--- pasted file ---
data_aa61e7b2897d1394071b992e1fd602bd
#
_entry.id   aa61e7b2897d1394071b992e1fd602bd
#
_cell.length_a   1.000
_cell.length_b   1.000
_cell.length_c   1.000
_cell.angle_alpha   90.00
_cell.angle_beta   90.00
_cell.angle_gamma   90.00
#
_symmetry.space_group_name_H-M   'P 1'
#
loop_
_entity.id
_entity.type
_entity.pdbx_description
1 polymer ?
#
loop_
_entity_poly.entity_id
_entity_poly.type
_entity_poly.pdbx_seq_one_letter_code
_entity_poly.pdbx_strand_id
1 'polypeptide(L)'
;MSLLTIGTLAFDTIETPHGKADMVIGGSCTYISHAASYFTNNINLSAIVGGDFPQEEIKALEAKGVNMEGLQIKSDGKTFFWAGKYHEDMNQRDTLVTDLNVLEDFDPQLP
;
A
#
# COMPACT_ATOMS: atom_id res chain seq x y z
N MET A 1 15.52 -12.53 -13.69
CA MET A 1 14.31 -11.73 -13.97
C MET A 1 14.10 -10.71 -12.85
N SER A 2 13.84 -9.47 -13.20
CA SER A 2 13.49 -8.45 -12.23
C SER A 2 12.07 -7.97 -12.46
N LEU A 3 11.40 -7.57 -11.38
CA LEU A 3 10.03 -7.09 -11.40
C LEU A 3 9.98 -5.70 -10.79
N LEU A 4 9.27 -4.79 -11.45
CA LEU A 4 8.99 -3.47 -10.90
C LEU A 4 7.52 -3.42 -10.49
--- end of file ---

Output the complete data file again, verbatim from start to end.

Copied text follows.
data_aa61e7b2897d1394071b992e1fd602bd
#
_entry.id   aa61e7b2897d1394071b992e1fd602bd
#
_cell.length_a   1.000
_cell.length_b   1.000
_cell.length_c   1.000
_cell.angle_alpha   90.00
_cell.angle_beta   90.00
_cell.angle_gamma   90.00
#
_symmetry.space_group_name_H-M   'P 1'
#
loop_
_entity.id
_entity.type
_entity.pdbx_description
1 polymer ?
#
loop_
_entity_poly.entity_id
_entity_poly.type
_entity_poly.pdbx_seq_one_letter_code
_entity_poly.pdbx_strand_id
1 'polypeptide(L)'
;MSLLTIGTLAFDTIETPHGKADMVIGGSCTYISHAASYFTNNINLSAIVGGDFPQEEIKALEAKGVNMEGLQIKSDGKTFFWAGKYHEDMNQRDTLVTDLNVLEDFDPQLP
;
A
#
# COMPACT_ATOMS: atom_id res chain seq x y z
N MET A 1 15.52 -12.53 -13.69
CA MET A 1 14.31 -11.73 -13.97
C MET A 1 14.10 -10.71 -12.85
N SER A 2 13.84 -9.47 -13.20
CA SER A 2 13.49 -8.45 -12.23
C SER A 2 12.07 -7.97 -12.46
N LEU A 3 11.40 -7.57 -11.38
CA LEU A 3 10.03 -7.09 -11.40
C LEU A 3 9.98 -5.70 -10.79
N LEU A 4 9.27 -4.79 -11.45
CA LEU A 4 8.99 -3.47 -10.90
C LEU A 4 7.52 -3.42 -10.49